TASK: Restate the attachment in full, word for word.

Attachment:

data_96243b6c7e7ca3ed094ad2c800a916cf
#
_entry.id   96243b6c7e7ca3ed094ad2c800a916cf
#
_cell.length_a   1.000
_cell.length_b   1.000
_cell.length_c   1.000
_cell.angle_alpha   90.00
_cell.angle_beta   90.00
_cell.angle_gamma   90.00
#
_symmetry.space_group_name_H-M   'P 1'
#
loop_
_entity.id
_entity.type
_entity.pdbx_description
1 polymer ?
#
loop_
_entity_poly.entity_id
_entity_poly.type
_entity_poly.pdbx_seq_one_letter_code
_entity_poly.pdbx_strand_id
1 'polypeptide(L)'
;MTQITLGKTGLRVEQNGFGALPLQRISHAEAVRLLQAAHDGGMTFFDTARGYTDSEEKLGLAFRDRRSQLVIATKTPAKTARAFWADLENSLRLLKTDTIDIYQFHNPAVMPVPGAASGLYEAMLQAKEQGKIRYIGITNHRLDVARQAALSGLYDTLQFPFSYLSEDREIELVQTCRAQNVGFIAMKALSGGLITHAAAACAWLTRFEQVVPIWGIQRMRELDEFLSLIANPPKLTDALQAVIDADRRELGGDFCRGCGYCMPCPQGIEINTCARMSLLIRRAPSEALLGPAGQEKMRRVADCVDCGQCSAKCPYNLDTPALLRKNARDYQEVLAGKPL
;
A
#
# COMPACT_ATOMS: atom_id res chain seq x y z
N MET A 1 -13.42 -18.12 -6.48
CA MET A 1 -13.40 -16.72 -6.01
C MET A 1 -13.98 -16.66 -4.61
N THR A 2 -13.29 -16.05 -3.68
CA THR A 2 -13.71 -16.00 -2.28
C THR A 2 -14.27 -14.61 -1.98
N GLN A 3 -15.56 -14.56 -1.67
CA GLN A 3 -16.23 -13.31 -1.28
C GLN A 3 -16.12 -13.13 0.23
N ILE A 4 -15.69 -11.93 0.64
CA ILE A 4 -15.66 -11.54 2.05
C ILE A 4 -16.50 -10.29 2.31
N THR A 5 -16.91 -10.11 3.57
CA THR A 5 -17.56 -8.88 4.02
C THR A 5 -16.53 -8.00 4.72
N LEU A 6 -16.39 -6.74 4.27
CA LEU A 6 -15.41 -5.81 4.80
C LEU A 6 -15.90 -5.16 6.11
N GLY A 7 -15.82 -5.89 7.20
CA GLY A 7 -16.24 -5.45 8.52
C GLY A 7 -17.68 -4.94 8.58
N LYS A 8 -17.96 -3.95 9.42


data_96243b6c7e7ca3ed094ad2c800a916cf
#
_entry.id   96243b6c7e7ca3ed094ad2c800a916cf
#
_cell.length_a   1.000
_cell.length_b   1.000
_cell.length_c   1.000
_cell.angle_alpha   90.00
_cell.angle_beta   90.00
_cell.angle_gamma   90.00
#
_symmetry.space_group_name_H-M   'P 1'
#
loop_
_entity.id
_entity.type
_entity.pdbx_description
1 polymer ?
#
loop_
_entity_poly.entity_id
_entity_poly.type
_entity_poly.pdbx_seq_one_letter_code
_entity_poly.pdbx_strand_id
1 'polypeptide(L)'
;MTQITLGKTGLRVEQNGFGALPLQRISHAEAVRLLQAAHDGGMTFFDTARGYTDSEEKLGLAFRDRRSQLVIATKTPAKTARAFWADLENSLRLLKTDTIDIYQFHNPAVMPVPGAASGLYEAMLQAKEQGKIRYIGITNHRLDVARQAALSGLYDTLQFPFSYLSEDREIELVQTCRAQNVGFIAMKALSGGLITHAAAACAWLTRFEQVVPIWGIQRMRELDEFLSLIANPPKLTDALQAVIDADRRELGGDFCRGCGYCMPCPQGIEINTCARMSLLIRRAPSEALLGPAGQEKMRRVADCVDCGQCSAKCPYNLDTPALLRKNARDYQEVLAGKPL
;
A
#
# COMPACT_ATOMS: atom_id res chain seq x y z
N MET A 1 -13.42 -18.12 -6.48
CA MET A 1 -13.40 -16.72 -6.01
C MET A 1 -13.98 -16.66 -4.61
N THR A 2 -13.29 -16.05 -3.68
CA THR A 2 -13.71 -16.00 -2.28
C THR A 2 -14.27 -14.61 -1.98
N GLN A 3 -15.56 -14.56 -1.67
CA GLN A 3 -16.23 -13.31 -1.28
C GLN A 3 -16.12 -13.13 0.23
N ILE A 4 -15.69 -11.93 0.64
CA ILE A 4 -15.66 -11.54 2.05
C ILE A 4 -16.50 -10.29 2.31
N THR A 5 -16.91 -10.11 3.57
CA THR A 5 -17.56 -8.88 4.02
C THR A 5 -16.53 -8.00 4.72
N LEU A 6 -16.39 -6.74 4.27
CA LEU A 6 -15.41 -5.81 4.80
C LEU A 6 -15.90 -5.16 6.11
N GLY A 7 -15.82 -5.89 7.20
CA GLY A 7 -16.24 -5.45 8.52
C GLY A 7 -17.68 -4.94 8.58
N LYS A 8 -17.96 -3.95 9.42